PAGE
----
- National rates have decreased for smoking in pregnancy, episiotomy among women having their first baby and giving birth vaginally and the proportion of babies born weighing less than 2,750 grams at or after 40 weeks.
- However for some indicators, including induction of labour, caesarean section and instrumental vaginal birth, rates have increased and point to areas for possible further attention.
Assisted reproductive technology in Australia and New Zealand
Australia’s Mothers and Babies
|Australia’s mothers and babies 2010 is an annual summary of data usually released 2 years after the dataset year. The latest released report is for 2010.||Australia’s mothers and babies 2009 The previous released report is for 2009.|
Australia’s mothers and babies 2010 is the 20th annual report on pregnancy and childbirth in Australia providing national information on women who gave birth and the characteristics and outcomes of their babies.
|Year||Live Births||Fetal Deaths|
Congenital Anomalies in Australia
Listed below are external links to the Congenital Congenital Malformations then Anomalies in Australia reports.
- Congenital Anomalies in Australia 2002-2003
- Congenital Anomalies in Australia 1998-2001
- Congenital Malformations Australia 1981-1997
- Congenital Malformations Australia 1995 and 1996
- Congenital Malformations Australia 1993 and 1994
- Congenital Malformations Australia 1981-1992
Other AIHW Reports
Listed below are a number of different AIHW reports that relate to reproduction and maternal health.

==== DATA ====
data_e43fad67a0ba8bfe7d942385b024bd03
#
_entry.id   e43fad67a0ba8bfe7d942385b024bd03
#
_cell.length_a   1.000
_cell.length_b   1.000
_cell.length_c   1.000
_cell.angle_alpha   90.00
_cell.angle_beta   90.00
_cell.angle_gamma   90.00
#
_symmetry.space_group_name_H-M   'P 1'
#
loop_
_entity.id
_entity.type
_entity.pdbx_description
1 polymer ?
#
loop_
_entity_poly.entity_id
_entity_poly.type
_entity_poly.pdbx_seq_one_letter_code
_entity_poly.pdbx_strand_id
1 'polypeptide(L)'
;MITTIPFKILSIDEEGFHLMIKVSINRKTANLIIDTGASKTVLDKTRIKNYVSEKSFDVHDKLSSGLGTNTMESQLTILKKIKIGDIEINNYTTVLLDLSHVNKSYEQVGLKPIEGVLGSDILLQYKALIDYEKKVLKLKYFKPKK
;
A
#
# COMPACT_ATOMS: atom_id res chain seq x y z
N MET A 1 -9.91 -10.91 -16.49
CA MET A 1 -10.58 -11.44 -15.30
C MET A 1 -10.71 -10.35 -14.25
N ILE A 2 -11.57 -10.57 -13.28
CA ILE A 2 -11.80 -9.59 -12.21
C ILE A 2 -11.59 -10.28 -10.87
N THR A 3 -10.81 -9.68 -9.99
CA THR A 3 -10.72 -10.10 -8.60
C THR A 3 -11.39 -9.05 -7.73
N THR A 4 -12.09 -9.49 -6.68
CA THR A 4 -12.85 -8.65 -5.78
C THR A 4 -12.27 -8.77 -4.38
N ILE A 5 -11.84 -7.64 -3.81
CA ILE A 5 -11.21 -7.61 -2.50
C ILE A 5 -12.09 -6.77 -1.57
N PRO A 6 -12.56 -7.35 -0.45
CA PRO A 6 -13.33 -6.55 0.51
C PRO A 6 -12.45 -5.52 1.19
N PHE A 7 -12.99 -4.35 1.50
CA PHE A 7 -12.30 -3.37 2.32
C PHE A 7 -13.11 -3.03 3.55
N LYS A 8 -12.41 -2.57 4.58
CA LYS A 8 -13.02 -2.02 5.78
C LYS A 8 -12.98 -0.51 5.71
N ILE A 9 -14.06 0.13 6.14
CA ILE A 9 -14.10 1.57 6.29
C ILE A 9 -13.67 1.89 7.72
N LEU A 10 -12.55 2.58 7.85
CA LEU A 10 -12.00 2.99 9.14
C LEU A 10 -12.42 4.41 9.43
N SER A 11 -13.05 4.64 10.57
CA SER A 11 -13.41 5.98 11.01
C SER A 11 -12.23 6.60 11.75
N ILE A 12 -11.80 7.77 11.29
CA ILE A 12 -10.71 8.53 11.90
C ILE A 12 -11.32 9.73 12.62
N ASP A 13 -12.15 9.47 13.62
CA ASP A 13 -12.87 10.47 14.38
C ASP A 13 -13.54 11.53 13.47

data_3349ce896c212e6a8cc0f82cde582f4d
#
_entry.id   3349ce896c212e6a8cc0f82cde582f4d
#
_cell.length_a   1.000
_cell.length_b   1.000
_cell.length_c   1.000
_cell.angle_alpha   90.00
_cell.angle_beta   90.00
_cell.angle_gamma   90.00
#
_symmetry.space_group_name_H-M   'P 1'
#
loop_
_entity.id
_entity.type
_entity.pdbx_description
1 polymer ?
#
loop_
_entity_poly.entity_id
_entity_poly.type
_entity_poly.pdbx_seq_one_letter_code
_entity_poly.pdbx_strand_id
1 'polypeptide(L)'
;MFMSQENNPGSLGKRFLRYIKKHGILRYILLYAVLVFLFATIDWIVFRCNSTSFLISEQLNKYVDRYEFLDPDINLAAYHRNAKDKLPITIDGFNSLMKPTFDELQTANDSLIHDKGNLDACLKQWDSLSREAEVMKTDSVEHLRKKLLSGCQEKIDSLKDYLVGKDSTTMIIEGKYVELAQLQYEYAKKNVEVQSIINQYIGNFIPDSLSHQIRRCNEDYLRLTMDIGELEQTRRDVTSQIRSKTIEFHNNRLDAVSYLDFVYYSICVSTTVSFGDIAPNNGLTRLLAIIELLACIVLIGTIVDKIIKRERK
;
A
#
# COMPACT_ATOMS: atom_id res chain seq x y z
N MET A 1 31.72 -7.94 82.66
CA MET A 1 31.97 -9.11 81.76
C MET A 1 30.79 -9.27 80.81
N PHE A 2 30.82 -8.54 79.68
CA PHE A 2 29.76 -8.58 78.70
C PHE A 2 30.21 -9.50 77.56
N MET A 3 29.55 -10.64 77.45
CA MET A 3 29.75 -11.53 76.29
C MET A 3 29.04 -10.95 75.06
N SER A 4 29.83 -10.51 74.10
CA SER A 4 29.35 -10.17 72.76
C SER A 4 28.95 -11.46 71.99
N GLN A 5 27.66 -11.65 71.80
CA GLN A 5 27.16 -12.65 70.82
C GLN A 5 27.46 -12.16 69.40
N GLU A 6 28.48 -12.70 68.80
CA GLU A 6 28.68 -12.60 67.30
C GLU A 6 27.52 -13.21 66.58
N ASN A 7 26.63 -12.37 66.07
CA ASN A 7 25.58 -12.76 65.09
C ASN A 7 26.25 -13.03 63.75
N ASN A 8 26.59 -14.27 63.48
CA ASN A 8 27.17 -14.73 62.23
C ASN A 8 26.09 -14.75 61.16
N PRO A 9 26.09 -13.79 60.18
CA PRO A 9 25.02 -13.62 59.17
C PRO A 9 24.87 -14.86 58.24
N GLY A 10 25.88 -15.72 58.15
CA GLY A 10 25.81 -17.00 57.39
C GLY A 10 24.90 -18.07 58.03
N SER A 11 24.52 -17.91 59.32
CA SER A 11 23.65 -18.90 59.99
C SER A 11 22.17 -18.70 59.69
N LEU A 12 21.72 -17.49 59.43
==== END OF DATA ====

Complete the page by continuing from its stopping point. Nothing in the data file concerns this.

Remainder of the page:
- Neural tube defects in Australia: prevalence before mandatory folic acid fortification  19 Dec 2011
- This report describes the prevalence and trends of neural tube defects (NTD) in Australia during the past decade.
- The best estimated prevalence of NTD among pregnancies is presented based on the information from states that collect near complete data on NTD.
- Characteristics and outcomes of the births and pregnancy characteristics of mothers are presented for the period 199-2008.
- The purpose of compiling this national report is to provide baseline prevalence of NTD, before implementation of mandatory folic acid fortification of bread flour in September 2009.
- Maternity data in Australia: a review of sources and gaps. 13 Sep 2011 This bulletin presents the results of a review of the depth and breadth of maternal data capture in Australia. Gaps in national data were identified, as well as opportunities for future improvements, A key output of the review is the Maternity Information Matrix, an electronic inventory of maternity data collections and data items.
- Mandatory folic acid and iodine fortification in Australia and New Zealand: baseline report for monitoring 11 May 2011
- The Australia and New Zealand Food Regulation Ministerial Council (the Ministerial Council) requested that Food Standards Australia New Zealand (FSANZ) consider mandatory folic acid fortification to help reduce the incidence of neural tube defects (NTDs) (serious birth defects), and mandatory iodine fortification to tackle the re-emergence of iodine deficiency in the population.
- In response, FSANZ developed two mandatory standards, effective from October 2009, which require the addition of folic acid to bread- making flour in Australia, and iodine (via iodised salt) to bread in Australia and New Zealand.
- This report presents baseline data for each component of the monitoring framework, and makes observations for future monitoring.
- Nursing and midwifery labour force 2008 13 Oct 2010
- In 2008 the total number of registered and enrolled nurses estimated by the Nursing and Midwifery Labour Force Survey was 312,736, an increase of 10.6% since 2004.
- The nursing workforce continued to age between 1997 and 2008; the proportion of nurses aged 50 years or over increased from 18.9% to 34.4%.